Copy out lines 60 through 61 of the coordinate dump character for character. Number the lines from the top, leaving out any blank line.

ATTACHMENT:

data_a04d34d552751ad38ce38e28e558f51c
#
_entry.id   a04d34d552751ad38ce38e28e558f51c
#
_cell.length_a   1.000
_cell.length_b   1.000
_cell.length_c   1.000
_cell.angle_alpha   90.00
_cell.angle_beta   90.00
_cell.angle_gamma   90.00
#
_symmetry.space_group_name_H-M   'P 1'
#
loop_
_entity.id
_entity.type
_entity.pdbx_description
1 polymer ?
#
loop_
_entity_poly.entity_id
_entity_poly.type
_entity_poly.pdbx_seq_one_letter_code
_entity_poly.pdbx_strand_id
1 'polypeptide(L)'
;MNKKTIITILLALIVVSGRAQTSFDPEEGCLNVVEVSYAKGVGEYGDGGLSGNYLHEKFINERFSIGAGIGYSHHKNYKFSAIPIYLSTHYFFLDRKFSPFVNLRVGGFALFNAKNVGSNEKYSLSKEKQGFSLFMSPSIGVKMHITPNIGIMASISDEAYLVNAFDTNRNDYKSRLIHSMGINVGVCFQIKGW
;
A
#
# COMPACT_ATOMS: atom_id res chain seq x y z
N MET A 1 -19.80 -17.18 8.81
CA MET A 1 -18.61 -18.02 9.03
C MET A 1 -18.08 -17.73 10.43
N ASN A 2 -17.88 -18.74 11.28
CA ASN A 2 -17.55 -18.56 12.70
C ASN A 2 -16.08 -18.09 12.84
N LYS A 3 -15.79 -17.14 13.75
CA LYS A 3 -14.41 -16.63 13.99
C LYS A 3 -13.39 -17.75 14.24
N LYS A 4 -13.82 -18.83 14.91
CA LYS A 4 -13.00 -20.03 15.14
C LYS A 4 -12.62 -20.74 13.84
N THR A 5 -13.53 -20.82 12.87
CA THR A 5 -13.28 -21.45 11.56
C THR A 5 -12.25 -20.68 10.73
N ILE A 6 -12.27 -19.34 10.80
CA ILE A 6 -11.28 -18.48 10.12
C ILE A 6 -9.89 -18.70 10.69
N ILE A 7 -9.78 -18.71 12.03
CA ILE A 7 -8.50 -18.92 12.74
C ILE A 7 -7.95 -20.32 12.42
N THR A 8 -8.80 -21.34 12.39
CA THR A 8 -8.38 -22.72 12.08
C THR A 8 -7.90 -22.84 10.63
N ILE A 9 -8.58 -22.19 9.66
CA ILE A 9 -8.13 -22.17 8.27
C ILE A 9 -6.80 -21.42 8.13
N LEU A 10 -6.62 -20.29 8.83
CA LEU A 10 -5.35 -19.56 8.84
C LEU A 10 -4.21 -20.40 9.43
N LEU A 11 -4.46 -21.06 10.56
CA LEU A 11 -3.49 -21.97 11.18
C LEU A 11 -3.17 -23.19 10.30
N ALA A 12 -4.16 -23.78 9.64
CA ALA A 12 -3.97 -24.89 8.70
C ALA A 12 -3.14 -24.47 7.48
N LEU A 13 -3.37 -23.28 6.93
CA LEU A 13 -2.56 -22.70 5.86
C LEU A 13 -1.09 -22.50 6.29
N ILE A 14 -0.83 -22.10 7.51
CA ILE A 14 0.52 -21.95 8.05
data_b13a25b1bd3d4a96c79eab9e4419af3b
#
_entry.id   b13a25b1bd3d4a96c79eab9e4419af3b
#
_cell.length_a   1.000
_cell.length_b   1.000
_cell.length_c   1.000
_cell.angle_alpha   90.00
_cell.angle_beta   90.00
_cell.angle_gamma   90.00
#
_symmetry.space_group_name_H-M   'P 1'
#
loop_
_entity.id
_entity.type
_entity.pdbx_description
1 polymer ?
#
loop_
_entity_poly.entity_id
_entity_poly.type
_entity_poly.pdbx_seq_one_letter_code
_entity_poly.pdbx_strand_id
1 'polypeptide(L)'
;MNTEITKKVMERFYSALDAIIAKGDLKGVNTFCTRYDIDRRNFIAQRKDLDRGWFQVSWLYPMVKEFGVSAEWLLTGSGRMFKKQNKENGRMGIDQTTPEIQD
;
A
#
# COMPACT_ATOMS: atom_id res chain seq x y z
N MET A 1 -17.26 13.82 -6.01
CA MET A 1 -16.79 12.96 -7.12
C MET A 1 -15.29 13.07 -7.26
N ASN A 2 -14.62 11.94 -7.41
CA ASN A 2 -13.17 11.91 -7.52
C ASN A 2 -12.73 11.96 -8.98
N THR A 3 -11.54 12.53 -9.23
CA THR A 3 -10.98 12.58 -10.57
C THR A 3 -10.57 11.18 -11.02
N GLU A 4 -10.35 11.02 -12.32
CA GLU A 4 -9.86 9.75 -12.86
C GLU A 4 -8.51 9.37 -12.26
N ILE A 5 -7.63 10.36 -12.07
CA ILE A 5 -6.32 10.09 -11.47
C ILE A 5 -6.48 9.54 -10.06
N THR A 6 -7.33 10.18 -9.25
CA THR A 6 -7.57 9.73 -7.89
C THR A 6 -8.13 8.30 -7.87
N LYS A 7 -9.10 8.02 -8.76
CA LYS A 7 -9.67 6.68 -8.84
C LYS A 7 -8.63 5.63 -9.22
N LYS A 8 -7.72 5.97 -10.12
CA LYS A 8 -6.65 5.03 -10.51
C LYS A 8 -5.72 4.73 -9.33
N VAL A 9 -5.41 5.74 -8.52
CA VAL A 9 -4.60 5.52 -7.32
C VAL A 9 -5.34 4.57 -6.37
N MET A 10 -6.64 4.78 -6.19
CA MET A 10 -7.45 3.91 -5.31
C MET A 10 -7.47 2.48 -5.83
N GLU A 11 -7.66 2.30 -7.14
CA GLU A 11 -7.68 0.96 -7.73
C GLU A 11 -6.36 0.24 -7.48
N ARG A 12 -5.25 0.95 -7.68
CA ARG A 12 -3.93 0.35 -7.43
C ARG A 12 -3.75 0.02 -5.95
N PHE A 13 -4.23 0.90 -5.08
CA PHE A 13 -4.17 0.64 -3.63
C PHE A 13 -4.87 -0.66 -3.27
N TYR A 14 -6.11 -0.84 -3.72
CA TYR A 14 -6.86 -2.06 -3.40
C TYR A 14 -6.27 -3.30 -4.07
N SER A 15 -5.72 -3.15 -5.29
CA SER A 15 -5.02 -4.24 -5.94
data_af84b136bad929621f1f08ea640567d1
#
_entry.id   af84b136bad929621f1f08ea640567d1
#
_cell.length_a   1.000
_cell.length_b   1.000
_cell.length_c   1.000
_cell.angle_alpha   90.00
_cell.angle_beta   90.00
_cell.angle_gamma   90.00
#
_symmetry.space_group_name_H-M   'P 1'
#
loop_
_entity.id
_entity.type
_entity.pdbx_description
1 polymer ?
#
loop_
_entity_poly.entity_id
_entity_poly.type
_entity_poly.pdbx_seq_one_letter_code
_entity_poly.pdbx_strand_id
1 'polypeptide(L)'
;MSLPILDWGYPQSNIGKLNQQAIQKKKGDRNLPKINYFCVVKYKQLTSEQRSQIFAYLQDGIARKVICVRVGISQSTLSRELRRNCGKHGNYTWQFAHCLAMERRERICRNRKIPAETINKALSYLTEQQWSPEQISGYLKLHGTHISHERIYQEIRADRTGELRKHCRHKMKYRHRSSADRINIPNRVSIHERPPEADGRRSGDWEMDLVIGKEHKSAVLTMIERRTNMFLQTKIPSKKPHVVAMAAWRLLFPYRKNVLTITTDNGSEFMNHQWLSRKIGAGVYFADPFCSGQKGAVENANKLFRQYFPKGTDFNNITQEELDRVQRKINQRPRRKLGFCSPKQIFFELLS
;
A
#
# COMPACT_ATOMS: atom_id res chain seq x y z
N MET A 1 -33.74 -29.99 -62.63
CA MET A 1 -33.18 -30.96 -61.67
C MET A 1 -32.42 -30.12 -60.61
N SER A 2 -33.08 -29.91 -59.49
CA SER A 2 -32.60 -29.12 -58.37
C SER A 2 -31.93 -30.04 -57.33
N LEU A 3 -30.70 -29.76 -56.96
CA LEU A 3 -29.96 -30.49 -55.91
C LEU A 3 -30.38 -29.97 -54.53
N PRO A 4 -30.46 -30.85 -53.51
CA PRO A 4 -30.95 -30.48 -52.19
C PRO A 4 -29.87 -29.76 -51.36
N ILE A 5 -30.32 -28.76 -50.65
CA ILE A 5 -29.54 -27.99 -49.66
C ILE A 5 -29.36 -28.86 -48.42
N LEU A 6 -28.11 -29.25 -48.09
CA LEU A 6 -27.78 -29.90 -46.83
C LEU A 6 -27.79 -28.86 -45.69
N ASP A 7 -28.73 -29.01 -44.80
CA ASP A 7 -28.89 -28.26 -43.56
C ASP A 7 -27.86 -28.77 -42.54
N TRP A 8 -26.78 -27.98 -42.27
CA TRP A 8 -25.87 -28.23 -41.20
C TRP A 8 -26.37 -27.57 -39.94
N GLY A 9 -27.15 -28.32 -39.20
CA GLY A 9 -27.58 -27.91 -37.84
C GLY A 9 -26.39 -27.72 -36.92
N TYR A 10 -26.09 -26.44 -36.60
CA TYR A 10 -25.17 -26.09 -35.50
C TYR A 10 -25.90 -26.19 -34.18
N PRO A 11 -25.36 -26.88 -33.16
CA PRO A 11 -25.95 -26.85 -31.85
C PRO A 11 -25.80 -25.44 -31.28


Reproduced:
C LEU A 10 -4.21 -20.40 9.43
N LEU A 11 -4.46 -21.06 10.56